Emily Shen

Sean O’Neill’s blend of the effusive (or just crude) language of Shakespeare and the bitingly direct criticism of the modern theatre scene – often specific to Cambridge – in The Parnassus Players is a brilliant demonstration of writing for an audience. So many of the jokes landed perfectly because they were connected to the shared experience or awareness that most of the audience would’ve had. However, beneath the humour, as with all good satire, it critiqued the system it represented; it alluded to the intellectualisation, competitiveness and even nepotism which marks the underbelly of theatre, becoming thought-provoking as well as just good fun.

“As with all good satire, it critiqued the system it represented”

The performance did not need to rely only on the writer’s wit however; it was bolstered by the energised physicality of the cast directed by Tom Chandler and Lara Cosmetatos. Admittedly, the exaggerated, ‘all limb’ drunkenness of Saul Bailey while he first stumbled onstage as the boisterous Robert Greene didn’t earn my laughter. As the play progressed, however, Bailey’s characterisation gained a sincerity, and I grew accustomed to the overall performative style of the play, a style which the rest of the cast shared perhaps too consistently – sometimes without enough intention.

Jasper Cresdee-Hyde, who incredibly stepped in last minute to play Shakespeare, moved into satirical dramatism with consideration and intention. Rather than constructing a caricature, his Shakespeare was at moments performed with a self-indulgent excessiveness and at others with an authoritative directness. While whirled up in the energy of an enthusiastic cast and a vocally engaged audience (which is so sadly rare with this term’s small audiences) Cresdee-Hyde retained an essential self-awareness and control.

“One-liners are essentially reinforcing the narrative arc”

Attempting to write a somewhat adequate play to compete for Shakespeare’s devout audience, Robert Greene and Tom Nashe incessantly butt heads. As Tom, performed by Sam Drysdale, proactively tries to push their ambitions forward, Robert’s problematic past and initial complacency get in the way. Ironically, they are both very relatable instincts for an audience of university students. The friendship beneath their professional circumstances, however, is what provides the play’s structure with stakes, otherwise the possible fracturing of their theatre company would have no emotional significance. O’Neill’s understated use of multiple repartees of ridiculous insults between the pair as a means of expressing their ‘affection’ for one another points towards the dual purpose of his humour, as one-liners are essentially reinforcing the narrative arc. Ultimately, the play’s far-reaching and sometimes tangential satire is grounded perfectly by this central friendship.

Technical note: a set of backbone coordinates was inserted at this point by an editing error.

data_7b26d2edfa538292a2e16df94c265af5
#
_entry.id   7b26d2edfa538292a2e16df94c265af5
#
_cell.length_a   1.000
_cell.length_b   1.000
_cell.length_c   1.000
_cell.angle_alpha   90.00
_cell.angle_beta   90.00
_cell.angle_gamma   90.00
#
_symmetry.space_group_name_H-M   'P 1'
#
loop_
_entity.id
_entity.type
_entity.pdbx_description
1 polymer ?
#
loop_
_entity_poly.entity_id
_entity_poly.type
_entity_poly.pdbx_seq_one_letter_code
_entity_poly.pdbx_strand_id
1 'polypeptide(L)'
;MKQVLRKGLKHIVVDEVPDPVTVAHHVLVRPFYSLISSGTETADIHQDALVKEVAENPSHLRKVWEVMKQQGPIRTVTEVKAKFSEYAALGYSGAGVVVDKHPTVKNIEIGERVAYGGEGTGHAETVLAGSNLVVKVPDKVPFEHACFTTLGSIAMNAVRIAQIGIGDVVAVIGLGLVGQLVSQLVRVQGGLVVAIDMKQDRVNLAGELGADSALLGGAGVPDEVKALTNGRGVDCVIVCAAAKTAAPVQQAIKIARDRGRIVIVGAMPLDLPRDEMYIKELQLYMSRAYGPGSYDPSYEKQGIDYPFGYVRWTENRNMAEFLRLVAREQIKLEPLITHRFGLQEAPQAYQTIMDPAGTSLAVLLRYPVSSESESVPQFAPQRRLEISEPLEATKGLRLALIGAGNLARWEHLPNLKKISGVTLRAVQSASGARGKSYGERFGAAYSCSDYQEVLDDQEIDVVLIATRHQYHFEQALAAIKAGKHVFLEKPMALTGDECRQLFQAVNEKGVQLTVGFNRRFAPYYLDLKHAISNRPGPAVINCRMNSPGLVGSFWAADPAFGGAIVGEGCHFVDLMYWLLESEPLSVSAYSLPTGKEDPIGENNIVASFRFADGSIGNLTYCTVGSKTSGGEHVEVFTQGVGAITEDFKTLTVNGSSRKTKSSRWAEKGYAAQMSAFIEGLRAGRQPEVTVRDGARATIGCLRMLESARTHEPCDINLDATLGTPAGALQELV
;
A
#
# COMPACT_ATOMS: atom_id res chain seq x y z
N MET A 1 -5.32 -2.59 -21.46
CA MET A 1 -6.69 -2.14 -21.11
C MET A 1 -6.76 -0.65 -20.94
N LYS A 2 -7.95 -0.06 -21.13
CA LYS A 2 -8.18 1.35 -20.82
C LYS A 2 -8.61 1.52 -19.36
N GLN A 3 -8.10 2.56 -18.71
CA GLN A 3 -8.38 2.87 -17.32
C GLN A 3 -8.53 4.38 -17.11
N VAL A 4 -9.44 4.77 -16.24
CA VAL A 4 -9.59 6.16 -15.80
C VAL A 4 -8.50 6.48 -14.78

Mountain View

Cambridge Theatre has a problem with the way it talks about sexual violence

Having said that, this was not my favourite friendship; instead it was that of the feisty Christina Harrington and the innocent, people-pleasing Elizabeth Constant. Their nuanced and fluctuating dynamic retained my curiosity. Emily Macpherson Smith’s initially assertive performance as Christina becomes increasingly less self-assured as Christina loses her role as director, subsumed into the chaos of a collaborative company of actors. Meanwhile, Elizabeth, played by Chloe Stark, without the wit of the rest of the characters, proves herself the most intelligent. While the play immediately subverts the valorising of Shakespeare, it is exciting to see a more gradual undercutting of the audience’s established idea of the characters within this duo.

Unfortunately, the play suffered from an overuse of blackout and slightly clumsy lighting transitions, which compromised its energy. Considering the performance’s metatheatrical dismissal of the fourth wall and self-reflexive reference to the play-within-a-play structure (to use all the ‘theatre’ terms they themselves mock), it seemed unnecessary to hide the scene changes in a blackout. Also, the characters’ theatre company self-confesses to being absolutely broke to such an extent that they all branch out into new roles, either as actors or producers. Therefore, I felt they missed an opportunity to have the actors do the scene changes themselves. The chaotic and slap-dash nature of the play within the play could’ve spread out into the play itself, giving a performance which is optimising on every second of stage-time.

I couldn’t say completely what this play is, at least not in any concise way, but I think it knew exactly what it wanted to be, and it more than succeeded in delivery, and was deserving of every laugh and applause it got (and there were many).